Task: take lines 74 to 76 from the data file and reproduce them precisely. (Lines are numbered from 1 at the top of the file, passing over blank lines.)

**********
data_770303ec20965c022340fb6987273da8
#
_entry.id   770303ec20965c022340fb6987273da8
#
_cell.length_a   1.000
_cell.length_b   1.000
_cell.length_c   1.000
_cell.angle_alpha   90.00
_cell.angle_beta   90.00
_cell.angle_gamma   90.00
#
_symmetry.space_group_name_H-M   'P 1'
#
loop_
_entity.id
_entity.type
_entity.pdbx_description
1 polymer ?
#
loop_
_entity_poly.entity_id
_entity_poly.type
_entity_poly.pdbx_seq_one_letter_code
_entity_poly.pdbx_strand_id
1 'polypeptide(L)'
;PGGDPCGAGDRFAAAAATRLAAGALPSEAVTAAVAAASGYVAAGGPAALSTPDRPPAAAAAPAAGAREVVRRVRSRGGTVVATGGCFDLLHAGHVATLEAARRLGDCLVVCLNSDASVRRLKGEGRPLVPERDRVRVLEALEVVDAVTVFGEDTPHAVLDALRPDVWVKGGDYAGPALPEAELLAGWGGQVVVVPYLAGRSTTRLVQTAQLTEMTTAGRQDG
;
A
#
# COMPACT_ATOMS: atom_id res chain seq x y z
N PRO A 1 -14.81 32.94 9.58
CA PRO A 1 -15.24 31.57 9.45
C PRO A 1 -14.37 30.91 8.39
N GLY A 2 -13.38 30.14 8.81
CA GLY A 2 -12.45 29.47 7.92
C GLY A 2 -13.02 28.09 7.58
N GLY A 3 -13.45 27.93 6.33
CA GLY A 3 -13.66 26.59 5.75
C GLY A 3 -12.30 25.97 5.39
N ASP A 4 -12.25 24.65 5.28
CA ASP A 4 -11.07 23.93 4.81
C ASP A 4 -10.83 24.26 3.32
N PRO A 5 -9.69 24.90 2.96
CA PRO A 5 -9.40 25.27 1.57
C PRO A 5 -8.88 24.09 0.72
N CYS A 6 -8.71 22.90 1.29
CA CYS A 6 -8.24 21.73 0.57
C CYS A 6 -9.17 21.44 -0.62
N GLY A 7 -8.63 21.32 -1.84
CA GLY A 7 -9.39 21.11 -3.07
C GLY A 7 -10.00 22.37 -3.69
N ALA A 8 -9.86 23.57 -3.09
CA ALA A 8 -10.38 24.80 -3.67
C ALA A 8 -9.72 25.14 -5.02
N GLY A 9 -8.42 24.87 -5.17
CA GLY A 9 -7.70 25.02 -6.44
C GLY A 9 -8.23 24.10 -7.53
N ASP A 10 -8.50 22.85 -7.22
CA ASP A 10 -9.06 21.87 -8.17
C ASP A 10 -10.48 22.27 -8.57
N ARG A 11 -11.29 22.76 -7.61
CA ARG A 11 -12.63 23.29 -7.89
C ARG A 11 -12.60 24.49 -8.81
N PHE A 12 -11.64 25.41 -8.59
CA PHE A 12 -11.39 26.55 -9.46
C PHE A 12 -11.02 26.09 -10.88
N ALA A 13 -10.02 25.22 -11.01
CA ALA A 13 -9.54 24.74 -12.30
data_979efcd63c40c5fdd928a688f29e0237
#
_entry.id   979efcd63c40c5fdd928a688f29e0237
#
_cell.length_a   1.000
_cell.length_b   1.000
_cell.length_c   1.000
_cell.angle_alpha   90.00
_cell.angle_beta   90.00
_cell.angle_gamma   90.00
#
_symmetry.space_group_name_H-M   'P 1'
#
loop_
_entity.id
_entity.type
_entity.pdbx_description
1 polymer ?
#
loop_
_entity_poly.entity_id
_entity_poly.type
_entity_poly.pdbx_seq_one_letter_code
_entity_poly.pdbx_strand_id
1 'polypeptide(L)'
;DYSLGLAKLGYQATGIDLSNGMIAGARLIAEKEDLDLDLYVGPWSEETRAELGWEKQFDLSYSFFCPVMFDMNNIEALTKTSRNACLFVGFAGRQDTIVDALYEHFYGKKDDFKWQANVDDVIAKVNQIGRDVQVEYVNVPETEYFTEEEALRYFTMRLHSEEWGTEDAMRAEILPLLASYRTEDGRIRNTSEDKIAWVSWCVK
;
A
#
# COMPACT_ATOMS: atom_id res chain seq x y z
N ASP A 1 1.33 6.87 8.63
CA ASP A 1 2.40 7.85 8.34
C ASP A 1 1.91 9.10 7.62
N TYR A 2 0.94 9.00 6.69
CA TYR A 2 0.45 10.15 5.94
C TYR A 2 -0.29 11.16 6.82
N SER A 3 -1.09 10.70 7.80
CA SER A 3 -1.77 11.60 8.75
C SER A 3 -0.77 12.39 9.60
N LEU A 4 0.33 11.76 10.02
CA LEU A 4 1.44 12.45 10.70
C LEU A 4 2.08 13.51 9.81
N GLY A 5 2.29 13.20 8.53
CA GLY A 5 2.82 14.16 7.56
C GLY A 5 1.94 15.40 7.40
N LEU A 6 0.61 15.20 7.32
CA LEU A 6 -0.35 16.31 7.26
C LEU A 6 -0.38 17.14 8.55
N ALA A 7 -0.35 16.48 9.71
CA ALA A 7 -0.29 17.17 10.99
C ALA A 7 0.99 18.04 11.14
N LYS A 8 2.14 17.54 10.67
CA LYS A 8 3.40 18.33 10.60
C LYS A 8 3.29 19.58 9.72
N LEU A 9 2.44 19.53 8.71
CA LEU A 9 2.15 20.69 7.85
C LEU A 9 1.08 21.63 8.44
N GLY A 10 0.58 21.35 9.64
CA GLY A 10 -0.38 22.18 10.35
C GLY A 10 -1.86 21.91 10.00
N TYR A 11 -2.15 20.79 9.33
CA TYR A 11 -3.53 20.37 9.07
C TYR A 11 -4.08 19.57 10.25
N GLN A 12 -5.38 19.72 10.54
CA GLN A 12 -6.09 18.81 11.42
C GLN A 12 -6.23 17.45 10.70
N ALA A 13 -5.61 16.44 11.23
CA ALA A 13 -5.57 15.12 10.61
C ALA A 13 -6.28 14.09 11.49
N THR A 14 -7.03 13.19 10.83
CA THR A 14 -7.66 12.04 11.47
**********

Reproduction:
_cell.length_b   1.000
_cell.length_c   1.000
_cell.angle_alpha   90.00